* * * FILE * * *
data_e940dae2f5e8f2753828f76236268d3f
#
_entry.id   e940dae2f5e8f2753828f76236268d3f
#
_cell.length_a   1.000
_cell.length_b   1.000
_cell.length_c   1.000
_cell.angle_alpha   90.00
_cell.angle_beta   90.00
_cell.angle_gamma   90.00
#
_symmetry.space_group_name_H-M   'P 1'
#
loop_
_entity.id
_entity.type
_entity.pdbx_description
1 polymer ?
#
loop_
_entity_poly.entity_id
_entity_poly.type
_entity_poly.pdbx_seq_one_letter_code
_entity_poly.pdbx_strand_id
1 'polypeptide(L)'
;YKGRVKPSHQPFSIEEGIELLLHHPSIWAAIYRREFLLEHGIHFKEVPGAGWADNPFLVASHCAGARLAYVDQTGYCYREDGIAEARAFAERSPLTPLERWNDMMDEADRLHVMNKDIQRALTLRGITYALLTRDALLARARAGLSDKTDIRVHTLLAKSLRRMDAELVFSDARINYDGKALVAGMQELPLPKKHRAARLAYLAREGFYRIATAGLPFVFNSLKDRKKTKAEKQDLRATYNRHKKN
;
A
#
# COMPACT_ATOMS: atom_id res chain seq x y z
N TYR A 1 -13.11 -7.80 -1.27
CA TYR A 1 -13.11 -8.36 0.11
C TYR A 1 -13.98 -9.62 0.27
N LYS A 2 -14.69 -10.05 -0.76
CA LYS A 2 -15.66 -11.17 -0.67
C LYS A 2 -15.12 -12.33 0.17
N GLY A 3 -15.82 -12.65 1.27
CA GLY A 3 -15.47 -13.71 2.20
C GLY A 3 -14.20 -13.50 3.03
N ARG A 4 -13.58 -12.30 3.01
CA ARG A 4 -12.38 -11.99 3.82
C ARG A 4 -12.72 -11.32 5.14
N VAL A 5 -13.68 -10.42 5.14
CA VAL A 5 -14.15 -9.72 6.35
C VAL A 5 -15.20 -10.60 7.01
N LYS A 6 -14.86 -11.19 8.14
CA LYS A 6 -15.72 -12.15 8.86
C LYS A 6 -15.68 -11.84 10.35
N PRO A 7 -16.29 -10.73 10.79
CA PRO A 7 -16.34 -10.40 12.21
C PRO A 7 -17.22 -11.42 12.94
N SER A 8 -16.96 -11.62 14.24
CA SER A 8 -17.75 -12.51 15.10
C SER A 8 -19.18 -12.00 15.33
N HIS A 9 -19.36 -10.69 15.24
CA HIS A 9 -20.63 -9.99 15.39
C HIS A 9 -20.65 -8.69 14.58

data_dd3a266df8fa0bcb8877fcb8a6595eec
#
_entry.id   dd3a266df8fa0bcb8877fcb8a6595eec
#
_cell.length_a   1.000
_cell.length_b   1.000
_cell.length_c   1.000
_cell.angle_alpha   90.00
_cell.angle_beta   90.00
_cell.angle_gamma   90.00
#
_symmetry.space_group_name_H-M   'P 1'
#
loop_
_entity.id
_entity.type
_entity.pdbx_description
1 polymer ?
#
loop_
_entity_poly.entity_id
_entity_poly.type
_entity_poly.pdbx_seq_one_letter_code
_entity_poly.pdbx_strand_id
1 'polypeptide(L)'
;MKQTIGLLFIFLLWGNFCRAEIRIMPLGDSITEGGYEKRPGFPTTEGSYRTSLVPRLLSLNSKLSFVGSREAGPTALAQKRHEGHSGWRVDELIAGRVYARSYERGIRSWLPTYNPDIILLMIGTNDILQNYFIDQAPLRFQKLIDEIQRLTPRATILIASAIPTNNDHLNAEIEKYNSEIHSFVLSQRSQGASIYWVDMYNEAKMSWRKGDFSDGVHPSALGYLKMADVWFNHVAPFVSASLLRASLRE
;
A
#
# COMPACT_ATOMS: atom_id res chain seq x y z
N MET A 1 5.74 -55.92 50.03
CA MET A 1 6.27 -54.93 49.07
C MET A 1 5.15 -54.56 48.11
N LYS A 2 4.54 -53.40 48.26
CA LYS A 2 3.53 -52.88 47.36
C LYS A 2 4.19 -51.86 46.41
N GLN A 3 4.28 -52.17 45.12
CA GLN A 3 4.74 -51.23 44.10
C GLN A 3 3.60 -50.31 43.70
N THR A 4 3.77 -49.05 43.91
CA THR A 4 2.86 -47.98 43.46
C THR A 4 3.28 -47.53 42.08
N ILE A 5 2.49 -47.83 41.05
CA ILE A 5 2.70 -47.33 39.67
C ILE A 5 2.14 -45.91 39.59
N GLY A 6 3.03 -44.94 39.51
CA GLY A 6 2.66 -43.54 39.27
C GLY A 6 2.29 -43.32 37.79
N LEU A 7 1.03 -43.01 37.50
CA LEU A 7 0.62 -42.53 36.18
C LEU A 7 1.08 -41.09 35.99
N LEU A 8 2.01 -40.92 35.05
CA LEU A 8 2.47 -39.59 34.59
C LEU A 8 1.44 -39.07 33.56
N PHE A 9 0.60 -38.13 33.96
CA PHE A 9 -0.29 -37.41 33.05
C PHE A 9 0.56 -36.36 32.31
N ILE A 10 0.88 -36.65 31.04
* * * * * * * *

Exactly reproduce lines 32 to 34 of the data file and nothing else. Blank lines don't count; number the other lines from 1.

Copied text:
CA TYR A 1 -13.11 -8.36 0.11
C TYR A 1 -13.98 -9.62 0.27
N LYS A 2 -14.69 -10.05 -0.76